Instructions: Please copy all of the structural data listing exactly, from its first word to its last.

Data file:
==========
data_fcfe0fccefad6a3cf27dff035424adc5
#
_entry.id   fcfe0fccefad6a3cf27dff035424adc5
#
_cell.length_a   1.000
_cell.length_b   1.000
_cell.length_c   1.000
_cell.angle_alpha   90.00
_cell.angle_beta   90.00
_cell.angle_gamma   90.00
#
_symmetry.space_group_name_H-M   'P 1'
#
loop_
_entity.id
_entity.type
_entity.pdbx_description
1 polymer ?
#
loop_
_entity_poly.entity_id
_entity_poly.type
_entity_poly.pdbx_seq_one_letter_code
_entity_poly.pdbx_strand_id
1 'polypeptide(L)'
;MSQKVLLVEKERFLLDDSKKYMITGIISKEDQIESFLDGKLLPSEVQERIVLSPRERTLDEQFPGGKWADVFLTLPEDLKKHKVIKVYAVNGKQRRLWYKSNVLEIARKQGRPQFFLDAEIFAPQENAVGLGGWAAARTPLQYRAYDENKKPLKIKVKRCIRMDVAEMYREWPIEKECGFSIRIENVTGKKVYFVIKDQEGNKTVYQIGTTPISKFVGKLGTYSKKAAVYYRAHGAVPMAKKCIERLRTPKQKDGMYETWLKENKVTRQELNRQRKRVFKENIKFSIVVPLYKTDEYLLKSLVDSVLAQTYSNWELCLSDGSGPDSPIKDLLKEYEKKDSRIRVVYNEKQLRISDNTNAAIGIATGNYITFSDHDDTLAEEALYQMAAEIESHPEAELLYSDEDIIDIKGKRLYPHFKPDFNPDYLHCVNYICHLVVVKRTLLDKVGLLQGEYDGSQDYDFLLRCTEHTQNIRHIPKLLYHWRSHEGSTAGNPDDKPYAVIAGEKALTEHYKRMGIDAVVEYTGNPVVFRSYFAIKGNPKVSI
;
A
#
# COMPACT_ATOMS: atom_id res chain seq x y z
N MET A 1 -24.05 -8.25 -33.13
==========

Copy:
data_fcfe0fccefad6a3cf27dff035424adc5
#
_entry.id   fcfe0fccefad6a3cf27dff035424adc5
#
_cell.length_a   1.000
_cell.length_b   1.000
_cell.length_c   1.000
_cell.angle_alpha   90.00
_cell.angle_beta   90.00
_cell.angle_gamma   90.00
#
_symmetry.space_group_name_H-M   'P 1'
#
loop_
_entity.id
_entity.type
_entity.pdbx_description
1 polymer ?
#
loop_
_entity_poly.entity_id
_entity_poly.type
_entity_poly.pdbx_seq_one_letter_code
_entity_poly.pdbx_strand_id
1 'polypeptide(L)'
;MSQKVLLVEKERFLLDDSKKYMITGIISKEDQIESFLDGKLLPSEVQERIVLSPRERTLDEQFPGGKWADVFLTLPEDLKKHKVIKVYAVNGKQRRLWYKSNVLEIARKQGRPQFFLDAEIFAPQENAVGLGGWAAARTPLQYRAYDENKKPLKIKVKRCIRMDVAEMYREWPIEKECGFSIRIENVTGKKVYFVIKDQEGNKTVYQIGTTPISKFVGKLGTYSKKAAVYYRAHGAVPMAKKCIERLRTPKQKDGMYETWLKENKVTRQELNRQRKRVFKENIKFSIVVPLYKTDEYLLKSLVDSVLAQTYSNWELCLSDGSGPDSPIKDLLKEYEKKDSRIRVVYNEKQLRISDNTNAAIGIATGNYITFSDHDDTLAEEALYQMAAEIESHPEAELLYSDEDIIDIKGKRLYPHFKPDFNPDYLHCVNYICHLVVVKRTLLDKVGLLQGEYDGSQDYDFLLRCTEHTQNIRHIPKLLYHWRSHEGSTAGNPDDKPYAVIAGEKALTEHYKRMGIDAVVEYTGNPVVFRSYFAIKGNPKVSI
;
A
#
# COMPACT_ATOMS: atom_id res chain seq x y z
N MET A 1 -24.05 -8.25 -33.13